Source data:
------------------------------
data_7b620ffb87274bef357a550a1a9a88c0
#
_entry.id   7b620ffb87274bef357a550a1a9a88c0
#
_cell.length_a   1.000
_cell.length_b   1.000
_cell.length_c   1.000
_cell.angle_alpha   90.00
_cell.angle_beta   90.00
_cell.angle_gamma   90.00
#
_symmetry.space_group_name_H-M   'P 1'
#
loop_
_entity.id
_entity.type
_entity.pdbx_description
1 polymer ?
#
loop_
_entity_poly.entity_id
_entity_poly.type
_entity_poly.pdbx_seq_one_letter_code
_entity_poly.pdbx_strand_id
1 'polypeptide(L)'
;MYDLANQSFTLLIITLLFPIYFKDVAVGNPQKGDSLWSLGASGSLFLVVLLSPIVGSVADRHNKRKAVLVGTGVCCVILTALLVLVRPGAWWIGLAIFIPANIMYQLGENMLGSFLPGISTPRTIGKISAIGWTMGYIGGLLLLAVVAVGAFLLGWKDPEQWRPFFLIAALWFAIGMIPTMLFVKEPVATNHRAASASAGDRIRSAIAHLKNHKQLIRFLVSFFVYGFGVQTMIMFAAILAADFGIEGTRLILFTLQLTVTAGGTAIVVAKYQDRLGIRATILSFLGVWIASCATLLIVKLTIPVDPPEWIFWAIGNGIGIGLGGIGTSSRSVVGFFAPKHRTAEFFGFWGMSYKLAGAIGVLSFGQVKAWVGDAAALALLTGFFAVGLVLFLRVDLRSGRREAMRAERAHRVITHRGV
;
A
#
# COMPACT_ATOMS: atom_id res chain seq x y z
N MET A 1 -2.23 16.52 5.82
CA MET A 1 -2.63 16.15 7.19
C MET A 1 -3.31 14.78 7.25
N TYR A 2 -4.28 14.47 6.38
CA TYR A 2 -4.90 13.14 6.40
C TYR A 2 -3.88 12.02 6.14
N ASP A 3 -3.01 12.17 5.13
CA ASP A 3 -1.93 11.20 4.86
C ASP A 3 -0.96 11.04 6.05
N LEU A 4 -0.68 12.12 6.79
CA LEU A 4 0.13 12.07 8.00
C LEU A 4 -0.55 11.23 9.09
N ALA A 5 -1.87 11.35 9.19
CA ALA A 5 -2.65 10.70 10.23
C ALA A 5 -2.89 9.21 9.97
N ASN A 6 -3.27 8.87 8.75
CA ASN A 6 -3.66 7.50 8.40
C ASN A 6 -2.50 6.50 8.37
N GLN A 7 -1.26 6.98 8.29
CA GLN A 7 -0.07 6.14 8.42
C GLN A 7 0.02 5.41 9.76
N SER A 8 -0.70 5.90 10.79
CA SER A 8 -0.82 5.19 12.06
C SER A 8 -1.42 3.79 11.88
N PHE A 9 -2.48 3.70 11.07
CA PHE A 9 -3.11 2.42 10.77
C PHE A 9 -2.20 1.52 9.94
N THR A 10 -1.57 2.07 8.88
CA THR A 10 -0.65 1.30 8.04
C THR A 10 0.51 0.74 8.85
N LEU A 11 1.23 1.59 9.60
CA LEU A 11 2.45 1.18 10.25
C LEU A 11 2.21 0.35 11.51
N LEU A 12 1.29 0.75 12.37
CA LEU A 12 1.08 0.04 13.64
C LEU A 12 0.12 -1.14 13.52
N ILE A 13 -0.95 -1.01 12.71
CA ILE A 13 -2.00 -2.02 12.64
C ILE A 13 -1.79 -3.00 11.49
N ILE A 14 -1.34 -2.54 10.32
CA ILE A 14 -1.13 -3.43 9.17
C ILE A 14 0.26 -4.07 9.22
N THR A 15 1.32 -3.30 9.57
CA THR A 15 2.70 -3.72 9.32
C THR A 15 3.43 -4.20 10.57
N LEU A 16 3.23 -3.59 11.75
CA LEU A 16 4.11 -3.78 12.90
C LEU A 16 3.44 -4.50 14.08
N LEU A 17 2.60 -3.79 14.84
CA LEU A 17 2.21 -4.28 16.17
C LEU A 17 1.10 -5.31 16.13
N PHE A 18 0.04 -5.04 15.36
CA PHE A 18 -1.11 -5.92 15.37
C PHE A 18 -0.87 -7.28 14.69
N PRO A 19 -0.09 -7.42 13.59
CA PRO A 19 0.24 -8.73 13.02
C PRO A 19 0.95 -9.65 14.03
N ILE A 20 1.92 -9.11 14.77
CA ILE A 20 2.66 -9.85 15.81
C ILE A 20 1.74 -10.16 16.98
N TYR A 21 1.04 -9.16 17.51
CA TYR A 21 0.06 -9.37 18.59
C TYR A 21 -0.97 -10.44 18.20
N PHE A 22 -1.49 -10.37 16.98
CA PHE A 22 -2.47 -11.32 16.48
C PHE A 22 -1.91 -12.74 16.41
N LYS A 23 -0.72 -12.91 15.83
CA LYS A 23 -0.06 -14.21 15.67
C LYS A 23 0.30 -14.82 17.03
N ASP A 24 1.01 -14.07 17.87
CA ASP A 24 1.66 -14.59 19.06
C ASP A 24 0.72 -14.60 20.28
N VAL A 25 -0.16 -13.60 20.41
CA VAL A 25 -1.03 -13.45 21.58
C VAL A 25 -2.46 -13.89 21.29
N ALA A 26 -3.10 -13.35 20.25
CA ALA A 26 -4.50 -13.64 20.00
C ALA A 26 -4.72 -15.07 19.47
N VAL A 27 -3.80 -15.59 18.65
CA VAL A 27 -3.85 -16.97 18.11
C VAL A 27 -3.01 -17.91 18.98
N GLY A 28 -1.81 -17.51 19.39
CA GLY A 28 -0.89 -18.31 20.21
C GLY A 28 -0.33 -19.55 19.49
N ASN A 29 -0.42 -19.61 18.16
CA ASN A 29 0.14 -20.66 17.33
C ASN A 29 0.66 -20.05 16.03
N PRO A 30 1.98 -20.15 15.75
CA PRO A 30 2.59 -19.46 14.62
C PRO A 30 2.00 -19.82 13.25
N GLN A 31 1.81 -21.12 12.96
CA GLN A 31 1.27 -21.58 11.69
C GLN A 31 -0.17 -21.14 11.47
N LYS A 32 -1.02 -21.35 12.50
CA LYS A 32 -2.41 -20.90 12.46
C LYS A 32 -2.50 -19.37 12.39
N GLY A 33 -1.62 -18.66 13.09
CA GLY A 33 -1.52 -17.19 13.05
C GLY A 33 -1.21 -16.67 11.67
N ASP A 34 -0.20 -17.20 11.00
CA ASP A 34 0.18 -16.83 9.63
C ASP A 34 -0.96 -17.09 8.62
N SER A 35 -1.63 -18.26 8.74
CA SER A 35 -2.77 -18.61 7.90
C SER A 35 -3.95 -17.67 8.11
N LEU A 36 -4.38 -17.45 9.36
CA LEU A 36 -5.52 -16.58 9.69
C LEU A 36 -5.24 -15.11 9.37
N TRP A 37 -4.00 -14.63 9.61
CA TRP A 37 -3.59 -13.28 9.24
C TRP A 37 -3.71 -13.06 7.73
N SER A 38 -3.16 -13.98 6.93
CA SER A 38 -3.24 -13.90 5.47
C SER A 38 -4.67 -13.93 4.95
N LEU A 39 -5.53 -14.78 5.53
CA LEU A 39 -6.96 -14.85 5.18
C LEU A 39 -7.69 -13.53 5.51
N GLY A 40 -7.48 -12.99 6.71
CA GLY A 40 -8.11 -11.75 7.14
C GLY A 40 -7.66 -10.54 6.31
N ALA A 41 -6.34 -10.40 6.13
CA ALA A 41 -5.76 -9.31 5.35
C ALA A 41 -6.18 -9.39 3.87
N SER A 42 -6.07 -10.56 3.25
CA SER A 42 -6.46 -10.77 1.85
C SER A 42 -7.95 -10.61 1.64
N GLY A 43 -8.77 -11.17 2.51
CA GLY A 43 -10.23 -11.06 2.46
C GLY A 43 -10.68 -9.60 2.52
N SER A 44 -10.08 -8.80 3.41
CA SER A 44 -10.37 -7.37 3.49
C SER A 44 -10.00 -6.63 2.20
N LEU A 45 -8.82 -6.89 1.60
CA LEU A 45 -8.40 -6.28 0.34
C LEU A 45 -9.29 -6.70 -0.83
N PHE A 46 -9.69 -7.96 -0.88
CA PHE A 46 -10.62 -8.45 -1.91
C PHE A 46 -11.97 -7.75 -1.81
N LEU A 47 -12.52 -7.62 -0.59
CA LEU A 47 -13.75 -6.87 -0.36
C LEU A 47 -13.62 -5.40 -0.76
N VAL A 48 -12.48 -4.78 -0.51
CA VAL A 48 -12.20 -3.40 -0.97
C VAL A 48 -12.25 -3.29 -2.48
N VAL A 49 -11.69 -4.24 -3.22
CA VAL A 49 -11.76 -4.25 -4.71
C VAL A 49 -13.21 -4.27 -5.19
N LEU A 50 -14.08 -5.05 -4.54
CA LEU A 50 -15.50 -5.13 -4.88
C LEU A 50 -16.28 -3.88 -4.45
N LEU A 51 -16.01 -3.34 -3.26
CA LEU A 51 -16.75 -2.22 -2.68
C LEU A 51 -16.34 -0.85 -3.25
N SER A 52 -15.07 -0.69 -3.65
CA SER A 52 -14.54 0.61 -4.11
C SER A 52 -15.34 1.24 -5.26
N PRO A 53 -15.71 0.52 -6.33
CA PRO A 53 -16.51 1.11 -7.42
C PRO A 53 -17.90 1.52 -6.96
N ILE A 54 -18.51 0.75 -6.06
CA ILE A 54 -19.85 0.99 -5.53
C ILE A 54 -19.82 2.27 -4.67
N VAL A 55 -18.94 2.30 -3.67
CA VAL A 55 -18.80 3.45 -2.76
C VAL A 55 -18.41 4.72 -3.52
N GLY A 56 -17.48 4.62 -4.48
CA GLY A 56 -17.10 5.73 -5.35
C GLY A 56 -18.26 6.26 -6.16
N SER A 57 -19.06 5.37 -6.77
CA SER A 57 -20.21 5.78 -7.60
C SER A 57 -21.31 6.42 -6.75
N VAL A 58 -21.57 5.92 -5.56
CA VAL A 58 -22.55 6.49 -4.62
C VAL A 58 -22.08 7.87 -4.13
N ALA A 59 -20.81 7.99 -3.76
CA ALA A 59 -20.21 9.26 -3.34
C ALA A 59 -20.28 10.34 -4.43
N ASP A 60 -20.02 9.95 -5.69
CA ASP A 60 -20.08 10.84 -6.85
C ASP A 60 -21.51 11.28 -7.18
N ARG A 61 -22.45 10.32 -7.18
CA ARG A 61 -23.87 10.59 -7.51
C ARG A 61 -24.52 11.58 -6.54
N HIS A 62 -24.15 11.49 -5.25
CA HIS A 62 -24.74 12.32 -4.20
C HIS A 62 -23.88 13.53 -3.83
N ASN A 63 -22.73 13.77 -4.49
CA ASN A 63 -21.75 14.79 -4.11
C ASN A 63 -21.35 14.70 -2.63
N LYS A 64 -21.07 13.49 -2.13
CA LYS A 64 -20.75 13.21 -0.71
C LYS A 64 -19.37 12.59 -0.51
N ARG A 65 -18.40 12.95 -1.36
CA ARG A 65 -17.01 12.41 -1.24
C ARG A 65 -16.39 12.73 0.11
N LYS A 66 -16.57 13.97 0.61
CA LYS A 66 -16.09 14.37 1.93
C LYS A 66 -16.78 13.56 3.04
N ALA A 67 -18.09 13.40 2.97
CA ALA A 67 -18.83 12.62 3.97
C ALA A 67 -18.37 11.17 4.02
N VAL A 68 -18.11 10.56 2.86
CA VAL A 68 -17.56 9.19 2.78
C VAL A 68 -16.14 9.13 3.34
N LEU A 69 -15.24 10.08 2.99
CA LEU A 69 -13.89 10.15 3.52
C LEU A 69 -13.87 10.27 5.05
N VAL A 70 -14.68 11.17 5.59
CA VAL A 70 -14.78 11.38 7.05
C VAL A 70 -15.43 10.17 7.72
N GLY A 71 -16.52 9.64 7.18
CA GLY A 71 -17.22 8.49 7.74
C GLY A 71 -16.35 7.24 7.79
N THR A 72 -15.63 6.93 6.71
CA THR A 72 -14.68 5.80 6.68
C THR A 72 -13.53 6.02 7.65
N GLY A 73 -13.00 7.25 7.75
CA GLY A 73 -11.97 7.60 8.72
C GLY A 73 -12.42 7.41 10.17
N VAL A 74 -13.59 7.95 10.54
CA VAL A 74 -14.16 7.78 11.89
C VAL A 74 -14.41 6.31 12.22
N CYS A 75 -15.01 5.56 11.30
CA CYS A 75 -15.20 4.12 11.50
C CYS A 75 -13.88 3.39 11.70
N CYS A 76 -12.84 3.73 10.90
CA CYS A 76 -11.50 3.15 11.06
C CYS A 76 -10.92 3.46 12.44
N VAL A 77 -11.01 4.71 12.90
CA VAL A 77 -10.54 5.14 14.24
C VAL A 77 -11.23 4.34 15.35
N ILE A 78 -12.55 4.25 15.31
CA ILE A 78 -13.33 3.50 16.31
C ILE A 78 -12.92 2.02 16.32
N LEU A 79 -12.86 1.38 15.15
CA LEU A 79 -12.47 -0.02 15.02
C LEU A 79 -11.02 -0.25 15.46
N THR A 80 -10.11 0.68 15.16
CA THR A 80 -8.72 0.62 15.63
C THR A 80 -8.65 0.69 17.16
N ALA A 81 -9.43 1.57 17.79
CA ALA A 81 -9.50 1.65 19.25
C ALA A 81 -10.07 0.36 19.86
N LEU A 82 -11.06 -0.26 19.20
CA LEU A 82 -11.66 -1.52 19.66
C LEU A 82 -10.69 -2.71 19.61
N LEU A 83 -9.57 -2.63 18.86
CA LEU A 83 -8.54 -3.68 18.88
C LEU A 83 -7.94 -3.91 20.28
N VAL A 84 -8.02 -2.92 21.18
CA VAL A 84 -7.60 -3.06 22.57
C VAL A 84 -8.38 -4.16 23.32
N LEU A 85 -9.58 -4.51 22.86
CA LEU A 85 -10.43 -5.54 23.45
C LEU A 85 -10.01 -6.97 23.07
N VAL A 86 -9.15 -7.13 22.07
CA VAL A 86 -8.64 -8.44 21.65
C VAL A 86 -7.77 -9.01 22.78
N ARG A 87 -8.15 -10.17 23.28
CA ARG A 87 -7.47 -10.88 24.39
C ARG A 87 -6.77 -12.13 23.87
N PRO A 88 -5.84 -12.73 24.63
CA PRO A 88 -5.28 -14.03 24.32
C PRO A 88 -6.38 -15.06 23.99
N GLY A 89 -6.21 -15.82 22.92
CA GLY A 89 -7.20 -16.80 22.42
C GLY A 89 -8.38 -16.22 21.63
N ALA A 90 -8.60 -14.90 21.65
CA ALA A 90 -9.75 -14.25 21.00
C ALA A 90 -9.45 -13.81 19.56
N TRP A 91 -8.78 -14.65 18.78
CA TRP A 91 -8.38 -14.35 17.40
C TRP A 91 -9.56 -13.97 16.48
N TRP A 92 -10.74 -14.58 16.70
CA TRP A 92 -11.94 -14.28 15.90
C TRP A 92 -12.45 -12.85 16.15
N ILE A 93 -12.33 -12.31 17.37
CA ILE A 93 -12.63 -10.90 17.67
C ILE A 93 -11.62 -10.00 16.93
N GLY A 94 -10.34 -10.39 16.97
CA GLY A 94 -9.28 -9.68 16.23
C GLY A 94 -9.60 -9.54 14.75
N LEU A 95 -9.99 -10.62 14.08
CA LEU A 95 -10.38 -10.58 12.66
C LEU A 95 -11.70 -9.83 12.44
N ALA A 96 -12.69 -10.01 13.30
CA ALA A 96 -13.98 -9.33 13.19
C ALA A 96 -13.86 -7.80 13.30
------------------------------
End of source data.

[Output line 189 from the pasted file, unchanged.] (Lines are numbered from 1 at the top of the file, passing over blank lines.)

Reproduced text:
C PRO A 53 -17.90 1.52 -6.96